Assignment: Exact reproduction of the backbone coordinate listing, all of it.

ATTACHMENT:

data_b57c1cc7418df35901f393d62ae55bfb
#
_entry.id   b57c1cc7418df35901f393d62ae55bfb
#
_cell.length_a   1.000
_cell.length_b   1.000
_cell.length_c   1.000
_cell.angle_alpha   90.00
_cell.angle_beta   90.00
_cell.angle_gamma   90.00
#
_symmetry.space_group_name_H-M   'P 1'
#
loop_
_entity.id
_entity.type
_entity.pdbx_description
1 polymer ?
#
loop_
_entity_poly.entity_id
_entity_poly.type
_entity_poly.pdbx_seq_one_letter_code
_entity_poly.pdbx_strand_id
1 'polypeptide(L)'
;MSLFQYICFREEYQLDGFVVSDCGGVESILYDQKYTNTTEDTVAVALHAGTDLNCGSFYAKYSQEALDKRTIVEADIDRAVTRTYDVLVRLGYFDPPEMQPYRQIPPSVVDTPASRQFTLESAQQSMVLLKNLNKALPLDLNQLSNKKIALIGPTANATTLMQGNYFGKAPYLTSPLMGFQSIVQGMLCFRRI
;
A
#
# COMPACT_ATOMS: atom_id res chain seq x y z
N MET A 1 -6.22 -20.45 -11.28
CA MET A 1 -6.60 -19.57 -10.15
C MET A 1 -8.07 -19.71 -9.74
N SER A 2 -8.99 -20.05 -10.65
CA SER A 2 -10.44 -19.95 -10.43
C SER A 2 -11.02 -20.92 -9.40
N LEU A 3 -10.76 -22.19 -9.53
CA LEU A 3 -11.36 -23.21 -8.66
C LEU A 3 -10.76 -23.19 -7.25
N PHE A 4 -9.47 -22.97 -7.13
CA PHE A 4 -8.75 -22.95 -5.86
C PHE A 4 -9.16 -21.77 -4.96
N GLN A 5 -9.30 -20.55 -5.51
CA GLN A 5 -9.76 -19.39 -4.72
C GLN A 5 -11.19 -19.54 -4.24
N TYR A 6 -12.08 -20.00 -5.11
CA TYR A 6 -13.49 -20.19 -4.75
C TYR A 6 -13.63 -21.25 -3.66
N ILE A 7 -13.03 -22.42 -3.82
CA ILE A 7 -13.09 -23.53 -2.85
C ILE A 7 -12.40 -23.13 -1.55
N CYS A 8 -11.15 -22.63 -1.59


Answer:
data_b57c1cc7418df35901f393d62ae55bfb
#
_entry.id   b57c1cc7418df35901f393d62ae55bfb
#
_cell.length_a   1.000
_cell.length_b   1.000
_cell.length_c   1.000
_cell.angle_alpha   90.00
_cell.angle_beta   90.00
_cell.angle_gamma   90.00
#
_symmetry.space_group_name_H-M   'P 1'
#
loop_
_entity.id
_entity.type
_entity.pdbx_description
1 polymer ?
#
loop_
_entity_poly.entity_id
_entity_poly.type
_entity_poly.pdbx_seq_one_letter_code
_entity_poly.pdbx_strand_id
1 'polypeptide(L)'
;MSLFQYICFREEYQLDGFVVSDCGGVESILYDQKYTNTTEDTVAVALHAGTDLNCGSFYAKYSQEALDKRTIVEADIDRAVTRTYDVLVRLGYFDPPEMQPYRQIPPSVVDTPASRQFTLESAQQSMVLLKNLNKALPLDLNQLSNKKIALIGPTANATTLMQGNYFGKAPYLTSPLMGFQSIVQGMLCFRRI
;
A
#
# COMPACT_ATOMS: atom_id res chain seq x y z
N MET A 1 -6.22 -20.45 -11.28
CA MET A 1 -6.60 -19.57 -10.15
C MET A 1 -8.07 -19.71 -9.74
N SER A 2 -8.99 -20.05 -10.65
CA SER A 2 -10.44 -19.95 -10.43
C SER A 2 -11.02 -20.92 -9.40
N LEU A 3 -10.76 -22.19 -9.53
CA LEU A 3 -11.36 -23.21 -8.66
C LEU A 3 -10.76 -23.19 -7.25
N PHE A 4 -9.47 -22.97 -7.13
CA PHE A 4 -8.75 -22.95 -5.86
C PHE A 4 -9.16 -21.77 -4.96
N GLN A 5 -9.30 -20.55 -5.51
CA GLN A 5 -9.76 -19.39 -4.72
C GLN A 5 -11.19 -19.54 -4.24
N TYR A 6 -12.08 -20.00 -5.11
CA TYR A 6 -13.49 -20.19 -4.75
C TYR A 6 -13.63 -21.25 -3.66
N ILE A 7 -13.03 -22.42 -3.82
CA ILE A 7 -13.09 -23.53 -2.85
C ILE A 7 -12.40 -23.13 -1.55
N CYS A 8 -11.15 -22.63 -1.59